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Petroselinum crispum

Apiaceae (Umbelliferae)

From southern Europe. Parsley makes an attractive edging for the herb, flower, or vegetable garden; it’s also good in window boxes and pots. Two kinds are commonly grown, both with finely cut dark green foliage: flat-leafed Italian parsley and curly-leafed French parsley. Leaves are used as a seasoning (both fresh and dried); fresh sprigs and minced leaves are classic garnishes. Flat-leafed parsley grows to 2–3 ft. high and 2 ft. wide; it is considered more flavorful than curly parsley, which grows to 6–12 in. high and wide and makes a more attractive garnish.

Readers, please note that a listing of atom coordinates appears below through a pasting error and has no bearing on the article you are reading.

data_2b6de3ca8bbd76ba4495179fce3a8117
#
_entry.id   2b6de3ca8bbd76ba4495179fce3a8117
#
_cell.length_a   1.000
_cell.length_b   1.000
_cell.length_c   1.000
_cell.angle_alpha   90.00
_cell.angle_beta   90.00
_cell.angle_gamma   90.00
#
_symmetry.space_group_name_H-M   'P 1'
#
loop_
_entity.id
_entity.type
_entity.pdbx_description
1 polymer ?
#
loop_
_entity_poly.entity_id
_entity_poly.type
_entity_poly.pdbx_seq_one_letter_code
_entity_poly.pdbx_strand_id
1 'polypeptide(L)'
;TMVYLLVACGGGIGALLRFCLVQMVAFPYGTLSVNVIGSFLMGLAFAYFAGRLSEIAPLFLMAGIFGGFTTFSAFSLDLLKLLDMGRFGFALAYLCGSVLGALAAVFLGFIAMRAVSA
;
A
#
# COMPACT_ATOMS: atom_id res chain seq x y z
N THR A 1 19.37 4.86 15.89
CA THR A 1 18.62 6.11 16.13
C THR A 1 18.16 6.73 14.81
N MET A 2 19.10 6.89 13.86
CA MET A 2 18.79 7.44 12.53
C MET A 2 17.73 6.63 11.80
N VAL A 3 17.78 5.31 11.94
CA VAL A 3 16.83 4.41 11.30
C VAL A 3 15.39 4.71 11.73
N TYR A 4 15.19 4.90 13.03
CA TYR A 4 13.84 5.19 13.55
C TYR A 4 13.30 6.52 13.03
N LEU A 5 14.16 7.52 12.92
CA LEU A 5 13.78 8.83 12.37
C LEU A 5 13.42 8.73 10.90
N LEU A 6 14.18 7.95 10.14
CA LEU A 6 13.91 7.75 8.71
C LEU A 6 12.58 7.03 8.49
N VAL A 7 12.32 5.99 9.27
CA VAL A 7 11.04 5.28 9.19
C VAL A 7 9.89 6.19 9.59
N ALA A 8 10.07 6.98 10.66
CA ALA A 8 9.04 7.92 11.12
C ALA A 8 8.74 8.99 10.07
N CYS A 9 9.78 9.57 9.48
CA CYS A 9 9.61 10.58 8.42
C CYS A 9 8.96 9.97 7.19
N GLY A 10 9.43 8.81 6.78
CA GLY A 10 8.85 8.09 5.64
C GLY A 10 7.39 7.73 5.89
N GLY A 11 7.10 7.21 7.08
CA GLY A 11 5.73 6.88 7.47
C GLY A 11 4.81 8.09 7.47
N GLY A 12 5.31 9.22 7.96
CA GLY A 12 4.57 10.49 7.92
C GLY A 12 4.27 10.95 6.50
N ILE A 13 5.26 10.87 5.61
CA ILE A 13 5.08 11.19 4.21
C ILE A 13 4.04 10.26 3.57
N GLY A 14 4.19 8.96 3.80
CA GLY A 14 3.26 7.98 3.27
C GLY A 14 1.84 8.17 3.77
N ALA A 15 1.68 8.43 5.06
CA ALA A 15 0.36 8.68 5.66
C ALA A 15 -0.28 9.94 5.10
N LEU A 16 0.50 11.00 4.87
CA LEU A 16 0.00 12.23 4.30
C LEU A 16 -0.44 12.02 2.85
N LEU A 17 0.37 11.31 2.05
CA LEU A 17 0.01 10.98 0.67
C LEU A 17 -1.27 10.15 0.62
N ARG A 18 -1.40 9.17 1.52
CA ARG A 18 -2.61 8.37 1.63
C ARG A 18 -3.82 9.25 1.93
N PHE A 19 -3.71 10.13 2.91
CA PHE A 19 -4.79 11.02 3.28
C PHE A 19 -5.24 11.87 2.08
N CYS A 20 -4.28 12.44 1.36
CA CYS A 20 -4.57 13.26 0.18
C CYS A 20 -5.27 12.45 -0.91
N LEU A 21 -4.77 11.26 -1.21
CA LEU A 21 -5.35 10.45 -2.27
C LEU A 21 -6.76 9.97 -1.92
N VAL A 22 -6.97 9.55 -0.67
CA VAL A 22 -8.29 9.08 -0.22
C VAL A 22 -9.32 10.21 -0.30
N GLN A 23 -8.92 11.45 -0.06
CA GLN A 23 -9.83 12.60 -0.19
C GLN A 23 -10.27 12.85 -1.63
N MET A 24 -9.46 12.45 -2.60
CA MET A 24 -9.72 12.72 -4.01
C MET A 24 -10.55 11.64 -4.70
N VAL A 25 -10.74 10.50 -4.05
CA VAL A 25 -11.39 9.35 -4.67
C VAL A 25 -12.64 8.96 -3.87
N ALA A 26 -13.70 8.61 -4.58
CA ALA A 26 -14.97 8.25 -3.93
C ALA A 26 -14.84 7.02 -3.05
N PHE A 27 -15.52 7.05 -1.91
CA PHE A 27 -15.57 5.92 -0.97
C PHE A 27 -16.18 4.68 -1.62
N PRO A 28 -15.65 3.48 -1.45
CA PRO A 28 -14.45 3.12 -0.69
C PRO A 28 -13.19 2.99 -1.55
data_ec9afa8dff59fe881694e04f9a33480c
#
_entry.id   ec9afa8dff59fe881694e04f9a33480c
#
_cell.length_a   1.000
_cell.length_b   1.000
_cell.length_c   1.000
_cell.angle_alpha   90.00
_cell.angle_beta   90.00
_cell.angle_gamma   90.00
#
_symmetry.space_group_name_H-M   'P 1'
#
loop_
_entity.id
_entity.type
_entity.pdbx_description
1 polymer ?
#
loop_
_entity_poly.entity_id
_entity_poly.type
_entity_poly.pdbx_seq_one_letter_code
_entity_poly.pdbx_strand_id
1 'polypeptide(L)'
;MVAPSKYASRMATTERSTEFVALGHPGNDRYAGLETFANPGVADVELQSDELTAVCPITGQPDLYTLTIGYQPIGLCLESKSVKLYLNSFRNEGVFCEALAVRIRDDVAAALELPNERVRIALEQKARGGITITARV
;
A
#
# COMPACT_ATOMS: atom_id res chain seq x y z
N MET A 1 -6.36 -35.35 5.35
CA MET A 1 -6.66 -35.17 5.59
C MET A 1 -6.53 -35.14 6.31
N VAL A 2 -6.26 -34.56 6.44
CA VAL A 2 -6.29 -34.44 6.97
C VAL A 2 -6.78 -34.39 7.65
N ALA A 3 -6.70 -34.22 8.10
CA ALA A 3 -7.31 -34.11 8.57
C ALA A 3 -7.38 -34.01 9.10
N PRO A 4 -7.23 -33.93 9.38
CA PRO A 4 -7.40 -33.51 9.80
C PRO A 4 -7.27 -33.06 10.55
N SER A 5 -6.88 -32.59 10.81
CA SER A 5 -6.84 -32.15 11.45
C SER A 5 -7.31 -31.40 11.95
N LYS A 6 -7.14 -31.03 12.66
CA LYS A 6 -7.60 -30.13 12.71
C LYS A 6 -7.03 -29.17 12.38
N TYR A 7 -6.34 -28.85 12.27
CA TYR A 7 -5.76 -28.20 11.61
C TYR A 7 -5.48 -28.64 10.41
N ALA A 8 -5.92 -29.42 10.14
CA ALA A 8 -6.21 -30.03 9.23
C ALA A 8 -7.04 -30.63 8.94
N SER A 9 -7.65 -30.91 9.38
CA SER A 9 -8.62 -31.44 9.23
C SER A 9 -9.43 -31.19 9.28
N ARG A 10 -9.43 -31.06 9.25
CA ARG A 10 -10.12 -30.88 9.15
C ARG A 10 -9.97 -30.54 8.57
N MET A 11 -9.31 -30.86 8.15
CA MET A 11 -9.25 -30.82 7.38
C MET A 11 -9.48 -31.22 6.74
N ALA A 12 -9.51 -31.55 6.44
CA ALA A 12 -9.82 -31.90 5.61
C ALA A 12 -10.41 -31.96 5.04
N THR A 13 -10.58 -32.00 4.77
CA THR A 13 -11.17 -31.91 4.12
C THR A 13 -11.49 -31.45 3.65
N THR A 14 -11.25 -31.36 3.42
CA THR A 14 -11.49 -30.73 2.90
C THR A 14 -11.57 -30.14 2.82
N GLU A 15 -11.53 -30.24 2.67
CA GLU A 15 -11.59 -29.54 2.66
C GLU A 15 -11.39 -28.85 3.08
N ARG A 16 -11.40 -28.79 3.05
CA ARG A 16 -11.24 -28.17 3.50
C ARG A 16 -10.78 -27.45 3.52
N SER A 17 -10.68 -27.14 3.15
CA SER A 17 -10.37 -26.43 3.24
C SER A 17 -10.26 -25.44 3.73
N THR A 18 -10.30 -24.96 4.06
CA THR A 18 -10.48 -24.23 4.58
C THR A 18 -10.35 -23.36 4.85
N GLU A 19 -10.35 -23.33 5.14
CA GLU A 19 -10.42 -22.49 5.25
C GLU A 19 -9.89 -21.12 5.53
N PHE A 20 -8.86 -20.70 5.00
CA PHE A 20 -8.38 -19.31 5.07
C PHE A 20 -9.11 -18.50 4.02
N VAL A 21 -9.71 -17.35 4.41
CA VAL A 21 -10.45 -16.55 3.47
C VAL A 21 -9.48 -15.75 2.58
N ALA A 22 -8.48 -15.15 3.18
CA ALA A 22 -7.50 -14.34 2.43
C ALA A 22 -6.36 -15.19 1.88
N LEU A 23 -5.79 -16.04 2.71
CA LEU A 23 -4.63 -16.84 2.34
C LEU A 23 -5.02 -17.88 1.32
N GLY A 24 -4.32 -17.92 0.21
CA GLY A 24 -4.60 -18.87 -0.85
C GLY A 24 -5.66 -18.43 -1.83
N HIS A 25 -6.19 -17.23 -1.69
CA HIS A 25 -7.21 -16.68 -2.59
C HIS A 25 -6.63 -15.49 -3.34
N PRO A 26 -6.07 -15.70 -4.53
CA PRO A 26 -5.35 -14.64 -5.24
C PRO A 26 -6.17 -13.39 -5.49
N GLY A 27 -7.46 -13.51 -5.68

Parsley is best started fresh each year, from either nursery transplants or seed. Set out small plants or sow seeds in place—in spring after average last-frost date in cold-winter climates; in fall or early spring where winters are mild; in early fall in low desert. Soak seeds in warm water for 24 hours before planting. (Even after soaking, they may not come up for several weeks; according to an old story, parsley seeds must go to the devil and back before sprouting.) Thin seedlings to 1–1 1/2 ft. apart for flat-leafed parsley, 6–8 in. apart for curly parsley; or space plants at these distances. Harvest sprigs from the outside of the plant so that those on the inside will keep coming. 


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